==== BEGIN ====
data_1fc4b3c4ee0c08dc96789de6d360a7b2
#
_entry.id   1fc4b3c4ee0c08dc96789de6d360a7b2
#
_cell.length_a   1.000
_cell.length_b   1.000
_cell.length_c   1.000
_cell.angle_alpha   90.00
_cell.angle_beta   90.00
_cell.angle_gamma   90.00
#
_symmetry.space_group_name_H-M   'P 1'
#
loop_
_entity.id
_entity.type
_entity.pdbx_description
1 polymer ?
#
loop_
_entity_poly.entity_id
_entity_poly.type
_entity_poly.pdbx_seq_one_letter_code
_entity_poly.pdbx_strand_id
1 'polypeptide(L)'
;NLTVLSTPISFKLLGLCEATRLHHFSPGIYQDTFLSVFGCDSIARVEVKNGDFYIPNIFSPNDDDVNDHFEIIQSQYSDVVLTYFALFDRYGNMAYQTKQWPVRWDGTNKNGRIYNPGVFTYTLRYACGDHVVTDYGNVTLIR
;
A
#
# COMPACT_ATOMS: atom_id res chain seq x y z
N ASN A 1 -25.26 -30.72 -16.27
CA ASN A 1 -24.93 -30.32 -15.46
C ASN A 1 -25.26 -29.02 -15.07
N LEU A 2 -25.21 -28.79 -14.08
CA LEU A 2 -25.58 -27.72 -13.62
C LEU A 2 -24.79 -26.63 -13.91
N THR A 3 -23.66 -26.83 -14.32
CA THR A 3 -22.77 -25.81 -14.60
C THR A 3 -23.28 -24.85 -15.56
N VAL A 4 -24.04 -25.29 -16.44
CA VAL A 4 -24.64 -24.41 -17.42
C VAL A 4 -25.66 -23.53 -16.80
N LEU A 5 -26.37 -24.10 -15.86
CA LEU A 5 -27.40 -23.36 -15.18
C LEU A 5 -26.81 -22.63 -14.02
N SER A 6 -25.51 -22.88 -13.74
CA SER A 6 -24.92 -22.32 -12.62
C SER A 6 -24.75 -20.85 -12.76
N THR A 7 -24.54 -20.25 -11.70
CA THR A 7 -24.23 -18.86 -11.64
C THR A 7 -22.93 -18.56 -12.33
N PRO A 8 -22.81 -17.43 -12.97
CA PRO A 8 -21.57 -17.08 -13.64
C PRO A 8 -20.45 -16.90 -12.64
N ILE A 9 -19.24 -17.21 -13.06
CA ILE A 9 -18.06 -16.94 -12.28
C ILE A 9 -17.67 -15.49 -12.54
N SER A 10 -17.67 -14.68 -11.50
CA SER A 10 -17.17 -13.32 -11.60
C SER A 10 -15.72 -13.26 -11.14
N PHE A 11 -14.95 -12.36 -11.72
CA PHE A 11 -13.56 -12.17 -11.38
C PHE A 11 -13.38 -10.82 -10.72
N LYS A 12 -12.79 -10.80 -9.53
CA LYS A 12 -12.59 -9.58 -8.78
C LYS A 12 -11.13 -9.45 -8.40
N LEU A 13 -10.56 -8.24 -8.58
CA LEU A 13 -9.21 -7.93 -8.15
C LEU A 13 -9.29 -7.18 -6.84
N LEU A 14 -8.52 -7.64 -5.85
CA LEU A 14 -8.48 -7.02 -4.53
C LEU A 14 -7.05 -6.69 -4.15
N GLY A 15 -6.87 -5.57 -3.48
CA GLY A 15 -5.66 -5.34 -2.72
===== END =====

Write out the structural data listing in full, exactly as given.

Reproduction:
data_1fc4b3c4ee0c08dc96789de6d360a7b2
#
_entry.id   1fc4b3c4ee0c08dc96789de6d360a7b2
#
_cell.length_a   1.000
_cell.length_b   1.000
_cell.length_c   1.000
_cell.angle_alpha   90.00
_cell.angle_beta   90.00
_cell.angle_gamma   90.00
#
_symmetry.space_group_name_H-M   'P 1'
#
loop_
_entity.id
_entity.type
_entity.pdbx_description
1 polymer ?
#
loop_
_entity_poly.entity_id
_entity_poly.type
_entity_poly.pdbx_seq_one_letter_code
_entity_poly.pdbx_strand_id
1 'polypeptide(L)'
;NLTVLSTPISFKLLGLCEATRLHHFSPGIYQDTFLSVFGCDSIARVEVKNGDFYIPNIFSPNDDDVNDHFEIIQSQYSDVVLTYFALFDRYGNMAYQTKQWPVRWDGTNKNGRIYNPGVFTYTLRYACGDHVVTDYGNVTLIR
;
A
#
# COMPACT_ATOMS: atom_id res chain seq x y z
N ASN A 1 -25.26 -30.72 -16.27
CA ASN A 1 -24.93 -30.32 -15.46
C ASN A 1 -25.26 -29.02 -15.07
N LEU A 2 -25.21 -28.79 -14.08
CA LEU A 2 -25.58 -27.72 -13.62
C LEU A 2 -24.79 -26.63 -13.91
N THR A 3 -23.66 -26.83 -14.32
CA THR A 3 -22.77 -25.81 -14.60
C THR A 3 -23.28 -24.85 -15.56
N VAL A 4 -24.04 -25.29 -16.44
CA VAL A 4 -24.64 -24.41 -17.42
C VAL A 4 -25.66 -23.53 -16.80
N LEU A 5 -26.37 -24.10 -15.86
CA LEU A 5 -27.40 -23.36 -15.18
C LEU A 5 -26.81 -22.63 -14.02
N SER A 6 -25.51 -22.88 -13.74
CA SER A 6 -24.92 -22.32 -12.62
C SER A 6 -24.75 -20.85 -12.76
N THR A 7 -24.54 -20.25 -11.70
CA THR A 7 -24.23 -18.86 -11.64
C THR A 7 -22.93 -18.56 -12.33
N PRO A 8 -22.81 -17.43 -12.97
CA PRO A 8 -21.57 -17.08 -13.64
C PRO A 8 -20.45 -16.90 -12.64
N ILE A 9 -19.24 -17.21 -13.06
CA ILE A 9 -18.06 -16.94 -12.28
C ILE A 9 -17.67 -15.49 -12.54
N SER A 10 -17.67 -14.68 -11.50
CA SER A 10 -17.17 -13.32 -11.60
C SER A 10 -15.72 -13.26 -11.14
N PHE A 11 -14.95 -12.36 -11.72
CA PHE A 11 -13.56 -12.17 -11.38
C PHE A 11 -13.38 -10.82 -10.72
N LYS A 12 -12.79 -10.80 -9.53
CA LYS A 12 -12.59 -9.58 -8.78
C LYS A 12 -11.13 -9.45 -8.40
N LEU A 13 -10.56 -8.24 -8.58
CA LEU A 13 -9.21 -7.93 -8.15
C LEU A 13 -9.29 -7.18 -6.84
N LEU A 14 -8.52 -7.64 -5.85
CA LEU A 14 -8.48 -7.02 -4.53
C LEU A 14 -7.05 -6.69 -4.15
N GLY A 15 -6.87 -5.57 -3.48
CA GLY A 15 -5.66 -5.34 -2.72